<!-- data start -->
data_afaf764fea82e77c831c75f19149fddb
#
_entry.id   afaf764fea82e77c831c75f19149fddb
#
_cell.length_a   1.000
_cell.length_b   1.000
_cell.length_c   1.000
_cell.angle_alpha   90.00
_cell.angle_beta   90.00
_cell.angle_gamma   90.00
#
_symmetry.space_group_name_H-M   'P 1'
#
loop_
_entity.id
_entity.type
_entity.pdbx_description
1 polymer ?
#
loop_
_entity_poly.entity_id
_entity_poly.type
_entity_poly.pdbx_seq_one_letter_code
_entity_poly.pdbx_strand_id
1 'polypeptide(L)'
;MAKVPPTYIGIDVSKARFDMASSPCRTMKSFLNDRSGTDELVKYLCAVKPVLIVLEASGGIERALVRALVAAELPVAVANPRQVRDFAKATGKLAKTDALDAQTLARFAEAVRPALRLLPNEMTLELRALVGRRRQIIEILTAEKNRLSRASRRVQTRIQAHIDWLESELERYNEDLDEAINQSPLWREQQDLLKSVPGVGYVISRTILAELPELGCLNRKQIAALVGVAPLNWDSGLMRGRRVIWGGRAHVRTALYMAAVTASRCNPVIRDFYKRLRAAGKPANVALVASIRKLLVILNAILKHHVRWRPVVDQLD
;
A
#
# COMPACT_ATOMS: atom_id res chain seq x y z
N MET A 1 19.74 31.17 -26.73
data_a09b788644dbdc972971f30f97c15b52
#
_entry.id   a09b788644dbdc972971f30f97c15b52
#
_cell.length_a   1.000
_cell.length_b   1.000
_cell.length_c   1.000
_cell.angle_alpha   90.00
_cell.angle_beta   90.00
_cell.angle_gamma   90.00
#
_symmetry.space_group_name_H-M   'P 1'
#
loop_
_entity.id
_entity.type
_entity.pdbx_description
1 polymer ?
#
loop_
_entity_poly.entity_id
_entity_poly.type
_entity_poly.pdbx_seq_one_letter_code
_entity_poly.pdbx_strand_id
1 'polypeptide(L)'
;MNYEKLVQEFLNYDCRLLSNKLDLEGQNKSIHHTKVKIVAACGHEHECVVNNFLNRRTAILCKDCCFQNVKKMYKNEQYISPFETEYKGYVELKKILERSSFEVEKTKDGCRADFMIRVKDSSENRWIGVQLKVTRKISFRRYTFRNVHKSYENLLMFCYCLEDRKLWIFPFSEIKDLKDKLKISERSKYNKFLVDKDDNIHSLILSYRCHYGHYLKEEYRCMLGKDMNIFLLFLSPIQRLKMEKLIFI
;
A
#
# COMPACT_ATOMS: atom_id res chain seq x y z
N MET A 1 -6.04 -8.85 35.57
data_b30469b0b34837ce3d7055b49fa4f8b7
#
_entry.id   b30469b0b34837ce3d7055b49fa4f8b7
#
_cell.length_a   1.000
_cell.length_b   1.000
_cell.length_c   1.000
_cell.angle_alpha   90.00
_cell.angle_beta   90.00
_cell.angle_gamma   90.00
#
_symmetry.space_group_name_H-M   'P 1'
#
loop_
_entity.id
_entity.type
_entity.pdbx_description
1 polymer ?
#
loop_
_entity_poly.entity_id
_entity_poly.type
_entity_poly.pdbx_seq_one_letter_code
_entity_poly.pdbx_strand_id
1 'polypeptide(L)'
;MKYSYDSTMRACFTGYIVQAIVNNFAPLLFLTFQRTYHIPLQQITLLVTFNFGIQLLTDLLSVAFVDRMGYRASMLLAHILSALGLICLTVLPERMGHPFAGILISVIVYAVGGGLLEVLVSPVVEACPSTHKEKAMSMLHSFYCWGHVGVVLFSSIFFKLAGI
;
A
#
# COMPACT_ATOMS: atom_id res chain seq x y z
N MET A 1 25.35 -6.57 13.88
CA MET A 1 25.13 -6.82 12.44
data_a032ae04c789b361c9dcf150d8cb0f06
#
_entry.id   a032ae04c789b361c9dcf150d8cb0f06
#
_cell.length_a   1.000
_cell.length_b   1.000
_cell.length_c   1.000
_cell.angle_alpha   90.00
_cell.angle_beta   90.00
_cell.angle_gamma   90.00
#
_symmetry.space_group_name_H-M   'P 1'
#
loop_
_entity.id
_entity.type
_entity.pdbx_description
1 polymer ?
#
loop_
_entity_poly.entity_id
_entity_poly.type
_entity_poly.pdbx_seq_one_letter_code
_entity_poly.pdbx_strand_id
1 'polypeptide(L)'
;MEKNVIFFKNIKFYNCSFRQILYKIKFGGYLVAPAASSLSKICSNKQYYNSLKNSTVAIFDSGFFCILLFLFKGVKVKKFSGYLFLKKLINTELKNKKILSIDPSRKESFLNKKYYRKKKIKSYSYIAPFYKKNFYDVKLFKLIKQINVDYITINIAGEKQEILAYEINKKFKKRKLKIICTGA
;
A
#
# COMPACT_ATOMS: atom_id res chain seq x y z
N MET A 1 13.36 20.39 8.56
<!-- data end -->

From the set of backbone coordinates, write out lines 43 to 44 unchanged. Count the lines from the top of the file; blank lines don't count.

_symmetry.space_group_name_H-M   'P 1'
#